1.Yes, I Blog at the Office
And why not text and tweet, too? An employee at a high-tech start-up says he’s entitled
iPhone? Check. Calls? Sure. Text messages? Yes. IM? Of course. Blogging? Trying. Facebook. Certainly. Twitter? Occasionally
Why wouldn’t I do all these things at my job? I work at a high-tech start-up and you’ve got to keep up with the rest of the world even if you are, as I am, a soccer dad with two kids, a busy wife and a hectic life
I’m 46, the second-oldest person in my company. I know my twenty-something colleagues do even more stuff online and with tech toys than I do. So if I need to, of course I handle personal stuff at work. I surf for news on the web. I check in on friends and family on Facebook. I read tweets. I’ve even posted to my personal blog, which is about politics and midlife concerns. And, yes, while I’ve got the kids trained not to call or text me or their mother at the office, I’ve arranged a lot of stuff by phone, text or chat for their after-school activities
We’re a small company, so we all work together, mostly in one open space. We didn’t get around to buying a fancy office phone system and getting one now makes no sense. We all want to carry just one cell – the hottest model, of course – so we all use our own phones for both company and personal business. We communicate with each other by texting, IM, Skype calls and chat, Facebook – you name it. We do this rather than getting up to talk to each other sometimes
Our shop, as a result, can be a quiet place, though if you walk around, you see people have many different windows popped up onscreen for all those applications. And their smartphones are humming, and that next text might be about a date. But it could also be about a customer or a product.
In our office, people Twitter just to get random thoughts off their minds. But our firm also taps social media to get its message out to the public. So when I’m standing behind someone and I can see his computer screen,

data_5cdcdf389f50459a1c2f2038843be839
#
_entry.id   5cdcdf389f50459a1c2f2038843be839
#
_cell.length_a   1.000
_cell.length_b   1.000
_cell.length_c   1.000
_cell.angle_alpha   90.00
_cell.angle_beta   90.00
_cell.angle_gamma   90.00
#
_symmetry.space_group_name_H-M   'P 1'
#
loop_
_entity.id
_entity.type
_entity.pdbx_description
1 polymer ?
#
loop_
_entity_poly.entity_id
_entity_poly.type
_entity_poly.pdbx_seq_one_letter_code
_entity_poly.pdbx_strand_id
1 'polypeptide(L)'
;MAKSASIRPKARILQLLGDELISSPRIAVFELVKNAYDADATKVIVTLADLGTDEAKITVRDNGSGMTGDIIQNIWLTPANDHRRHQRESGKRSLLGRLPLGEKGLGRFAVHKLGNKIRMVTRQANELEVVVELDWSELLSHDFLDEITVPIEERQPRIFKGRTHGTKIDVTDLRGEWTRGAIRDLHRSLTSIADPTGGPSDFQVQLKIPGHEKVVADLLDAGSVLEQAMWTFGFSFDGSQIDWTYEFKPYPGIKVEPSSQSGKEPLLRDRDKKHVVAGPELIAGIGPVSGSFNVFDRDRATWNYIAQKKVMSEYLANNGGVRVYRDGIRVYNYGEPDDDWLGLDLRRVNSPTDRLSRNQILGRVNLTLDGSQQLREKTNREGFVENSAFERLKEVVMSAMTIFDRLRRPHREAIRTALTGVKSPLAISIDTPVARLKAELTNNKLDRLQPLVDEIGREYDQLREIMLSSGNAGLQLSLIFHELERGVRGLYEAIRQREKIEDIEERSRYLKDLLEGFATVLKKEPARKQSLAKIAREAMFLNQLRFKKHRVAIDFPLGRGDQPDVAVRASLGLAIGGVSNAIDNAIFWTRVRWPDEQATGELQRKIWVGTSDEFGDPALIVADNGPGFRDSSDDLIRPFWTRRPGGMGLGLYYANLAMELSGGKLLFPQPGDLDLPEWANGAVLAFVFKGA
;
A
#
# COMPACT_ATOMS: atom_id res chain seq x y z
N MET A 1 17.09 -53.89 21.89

I really can’t tell if that Facebook page is his own or the company’s.
Have we had problems with anyone slacking off, using technology for personal business or breaching security somehow? Not that I know of – and I would, since I’m also our company’s HR guy.
2. Hello? You’ve Got a Job to Do
This company has pulled the plug on Facebook and Twitter and is on the verge of banning cellphones too. A senior company executive explains why.
Like most senior executives in the credit management company where he works, when this man started out, there was just one telephone in each department. It sat on a supervisor’s desk. If you had an emergency, you took that call on the boss’s phone. Now, as I stroll through our operations, everyone has a phone on their desk or nearby.
So why does everyone also need a personal cellphone at work? Why shouldn’t we ban them on the job?
We’re seriously considering it. We barred access to social media sites like Facebook and Twitter. We don’t give smartphones and PDAs access to our network either. But people can use their cellphones to get on social media sites on the job – and to me, that makes cellphones a workplace issue.
We already have some rules and we talk a lot about common sense practices with cellphones and other personal electronic devices. We want to trust our people to do the right thing; we’re not cracking down on moms with sick kids. But that approach isn’t working.
We let tellers know they’re dealing with the public and it’s rude for them to be on cellphones.
We still get complaints.
We tell managers and staff to turn off devices when they’re in meetings. They still interrupt.
We run big service centres where our people must handle high-volume customer contacts in an exacting way and they can’t take personal calls on duty. We know from monitoring and direct observation that, in fact, they do.
Yes, productivity is a concern. Yes, supervisors are weary of squabbles over intrusive cellphone chatter. But here’s what’s most critical for us: we handle something dear to our customers – their money. We can’t make mistakes. We’ve got laws to obey. We need our employees’ undivided attention. Not long ago, I got a reminder of the security woes these devices create. I returned an upset customer’s call, which she took on her cell. She asked me to hold on as she put her cell on her desk and finished a conversation on her work line. As a result, I overheard an earful of confidential information as she spouted off the names of clients, their addresses, sums they owed and products delivered by her firm. Employees are just too casual with cellphones. We’re not stuck in the past. But the only way we can let people know we’re serious, and really discipline hard-core offenders, is by instituting a uniform policy banning cellphones.